Another type of drug that can be prescribed for social anxiety is a beta-blocker like Inderal. It doesn’t cross the blood-brain barrier sand therefore doesn’t effect mood but can be good for Social Anxiety because it blocks some of the adrenaline and therefore lessens the physical symptoms. This allows the sufferer to build confidence.

One vitamin, niacinamide, which is a form of vitamin B3, has been found in high doses to be beneficial for social anxiety. Scientists are divided over how it works and indeed if it works. On the consumer health rating site Revolution Health, readers have praised it’s effectiveness so it might be worth investigation and talking over with a doctor. There are safety concerns over taking high doses of Niacinamide.

Generally there is a good chance of a positive outlook for people with social anxiety. The numerous treatments available have a good chance of success and your doctor should be your first line of attack.

See Also

Do I have Social Phobia

Panic Attack Symptoms

Panic Attack Symptoms can be similar to anxiety# symptoms but usually feel much more intense. Often people say things like “I feel like I’m losing it” or “It felt like I was going mad”. In fact neither of those things are true, but as Panic Attacks cause such a rush of adrenaline and your body is so tense some quite bizarre symptoms can develop.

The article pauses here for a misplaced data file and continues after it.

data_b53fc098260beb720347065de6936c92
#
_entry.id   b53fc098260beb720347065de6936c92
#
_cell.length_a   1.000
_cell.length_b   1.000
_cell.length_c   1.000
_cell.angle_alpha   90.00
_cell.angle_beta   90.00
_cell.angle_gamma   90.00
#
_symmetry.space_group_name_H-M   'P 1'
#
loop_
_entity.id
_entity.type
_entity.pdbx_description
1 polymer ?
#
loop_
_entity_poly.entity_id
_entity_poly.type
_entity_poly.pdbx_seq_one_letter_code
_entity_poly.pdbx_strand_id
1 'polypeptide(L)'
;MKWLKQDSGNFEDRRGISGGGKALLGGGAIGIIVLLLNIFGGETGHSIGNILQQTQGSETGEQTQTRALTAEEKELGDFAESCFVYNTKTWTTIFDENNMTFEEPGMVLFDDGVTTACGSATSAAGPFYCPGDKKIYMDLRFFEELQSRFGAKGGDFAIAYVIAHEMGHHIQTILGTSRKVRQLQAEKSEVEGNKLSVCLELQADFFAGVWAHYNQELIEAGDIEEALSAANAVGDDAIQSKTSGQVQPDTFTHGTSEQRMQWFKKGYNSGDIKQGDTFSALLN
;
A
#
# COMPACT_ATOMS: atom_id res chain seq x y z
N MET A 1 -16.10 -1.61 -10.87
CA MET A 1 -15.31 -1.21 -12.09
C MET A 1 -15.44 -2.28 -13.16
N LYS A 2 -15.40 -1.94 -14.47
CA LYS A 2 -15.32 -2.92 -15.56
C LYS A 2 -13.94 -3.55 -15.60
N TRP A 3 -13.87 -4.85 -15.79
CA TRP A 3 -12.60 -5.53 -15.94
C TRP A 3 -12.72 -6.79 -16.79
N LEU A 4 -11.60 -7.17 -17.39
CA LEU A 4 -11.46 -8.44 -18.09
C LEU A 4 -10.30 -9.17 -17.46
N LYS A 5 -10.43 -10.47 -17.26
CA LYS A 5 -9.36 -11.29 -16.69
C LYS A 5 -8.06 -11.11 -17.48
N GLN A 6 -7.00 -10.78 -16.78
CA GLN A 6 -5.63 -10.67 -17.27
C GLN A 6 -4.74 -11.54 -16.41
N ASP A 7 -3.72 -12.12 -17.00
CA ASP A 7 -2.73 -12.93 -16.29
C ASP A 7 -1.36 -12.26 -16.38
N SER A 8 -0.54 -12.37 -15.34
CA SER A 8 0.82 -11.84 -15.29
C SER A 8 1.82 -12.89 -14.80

The typical symptoms are:

Racing heart (palpitations)

Feeling like you are going to have a heart attack

Increased breathing (hyperventilation)

Dizziness or vertigo

A feeling of unreality or depersonalization.

Sweating or feeling hot or sometimes cold

The great news is that all of these symptoms are harmless. They have been specifically designed by nature to feel as unpleasant as possible to encourage you to take action, but they are designed to protect you not harm you.

Many people find the feeling of unreality the hardest to cope with. Some people report that colors become more vivid, like when the sun is low at the end of summer. Or that sound is out of sync or doesn’t sound real, and that people don’t seem real. Some people think that this is a symptom of fainting, but in the case of panic attacks fainting is very rare, as blood pressure is raised somewhat and people normally faint from low blood pressure. I have never known anyone faint from panic.

Other people  feel like they are having a heart attack, and if you have experienced an elevated heart rate you should have this checked out by a doctor just to be safe. Many people who are admitted to emergency rooms feel they are having a coronary but are in fact just panicking.